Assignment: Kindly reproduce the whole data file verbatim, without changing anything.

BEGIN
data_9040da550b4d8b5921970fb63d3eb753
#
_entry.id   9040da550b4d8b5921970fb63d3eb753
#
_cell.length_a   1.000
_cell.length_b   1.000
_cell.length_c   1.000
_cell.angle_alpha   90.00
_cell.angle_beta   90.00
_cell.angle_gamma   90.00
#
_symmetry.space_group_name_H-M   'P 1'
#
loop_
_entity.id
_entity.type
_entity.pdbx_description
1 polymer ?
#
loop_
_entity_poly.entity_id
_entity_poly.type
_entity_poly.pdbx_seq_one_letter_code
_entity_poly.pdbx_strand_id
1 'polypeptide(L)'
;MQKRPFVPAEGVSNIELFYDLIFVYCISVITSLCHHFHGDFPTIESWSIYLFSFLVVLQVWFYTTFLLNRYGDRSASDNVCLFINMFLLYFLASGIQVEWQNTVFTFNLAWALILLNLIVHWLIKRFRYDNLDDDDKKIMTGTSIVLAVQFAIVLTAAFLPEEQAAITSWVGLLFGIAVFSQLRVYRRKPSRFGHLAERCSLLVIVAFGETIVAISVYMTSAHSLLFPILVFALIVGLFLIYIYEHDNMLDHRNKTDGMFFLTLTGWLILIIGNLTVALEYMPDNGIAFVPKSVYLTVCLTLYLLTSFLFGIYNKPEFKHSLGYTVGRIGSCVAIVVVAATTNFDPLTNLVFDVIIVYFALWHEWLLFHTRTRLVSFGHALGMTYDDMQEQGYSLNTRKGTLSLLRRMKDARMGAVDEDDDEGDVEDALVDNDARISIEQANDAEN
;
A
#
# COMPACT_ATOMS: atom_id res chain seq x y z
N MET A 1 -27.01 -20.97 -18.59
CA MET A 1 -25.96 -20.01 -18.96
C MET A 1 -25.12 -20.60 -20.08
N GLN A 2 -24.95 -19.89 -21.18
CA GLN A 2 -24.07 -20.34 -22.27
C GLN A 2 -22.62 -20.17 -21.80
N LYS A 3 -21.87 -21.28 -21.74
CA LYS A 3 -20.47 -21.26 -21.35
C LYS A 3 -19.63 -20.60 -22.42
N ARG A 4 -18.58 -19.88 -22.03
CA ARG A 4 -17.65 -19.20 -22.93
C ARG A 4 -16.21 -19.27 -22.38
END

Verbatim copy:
data_9040da550b4d8b5921970fb63d3eb753
#
_entry.id   9040da550b4d8b5921970fb63d3eb753
#
_cell.length_a   1.000
_cell.length_b   1.000
_cell.length_c   1.000
_cell.angle_alpha   90.00
_cell.angle_beta   90.00
_cell.angle_gamma   90.00
#
_symmetry.space_group_name_H-M   'P 1'
#
loop_
_entity.id
_entity.type
_entity.pdbx_description
1 polymer ?
#
loop_
_entity_poly.entity_id
_entity_poly.type
_entity_poly.pdbx_seq_one_letter_code
_entity_poly.pdbx_strand_id
1 'polypeptide(L)'
;MQKRPFVPAEGVSNIELFYDLIFVYCISVITSLCHHFHGDFPTIESWSIYLFSFLVVLQVWFYTTFLLNRYGDRSASDNVCLFINMFLLYFLASGIQVEWQNTVFTFNLAWALILLNLIVHWLIKRFRYDNLDDDDKKIMTGTSIVLAVQFAIVLTAAFLPEEQAAITSWVGLLFGIAVFSQLRVYRRKPSRFGHLAERCSLLVIVAFGETIVAISVYMTSAHSLLFPILVFALIVGLFLIYIYEHDNMLDHRNKTDGMFFLTLTGWLILIIGNLTVALEYMPDNGIAFVPKSVYLTVCLTLYLLTSFLFGIYNKPEFKHSLGYTVGRIGSCVAIVVVAATTNFDPLTNLVFDVIIVYFALWHEWLLFHTRTRLVSFGHALGMTYDDMQEQGYSLNTRKGTLSLLRRMKDARMGAVDEDDDEGDVEDALVDNDARISIEQANDAEN
;
A
#
# COMPACT_ATOMS: atom_id res chain seq x y z
N MET A 1 -27.01 -20.97 -18.59
CA MET A 1 -25.96 -20.01 -18.96
C MET A 1 -25.12 -20.60 -20.08
N GLN A 2 -24.95 -19.89 -21.18
CA GLN A 2 -24.07 -20.34 -22.27
C GLN A 2 -22.62 -20.17 -21.80
N LYS A 3 -21.87 -21.28 -21.74
CA LYS A 3 -20.47 -21.26 -21.35
C LYS A 3 -19.63 -20.60 -22.42
N ARG A 4 -18.58 -19.88 -22.03
CA ARG A 4 -17.65 -19.20 -22.93
C ARG A 4 -16.21 -19.27 -22.38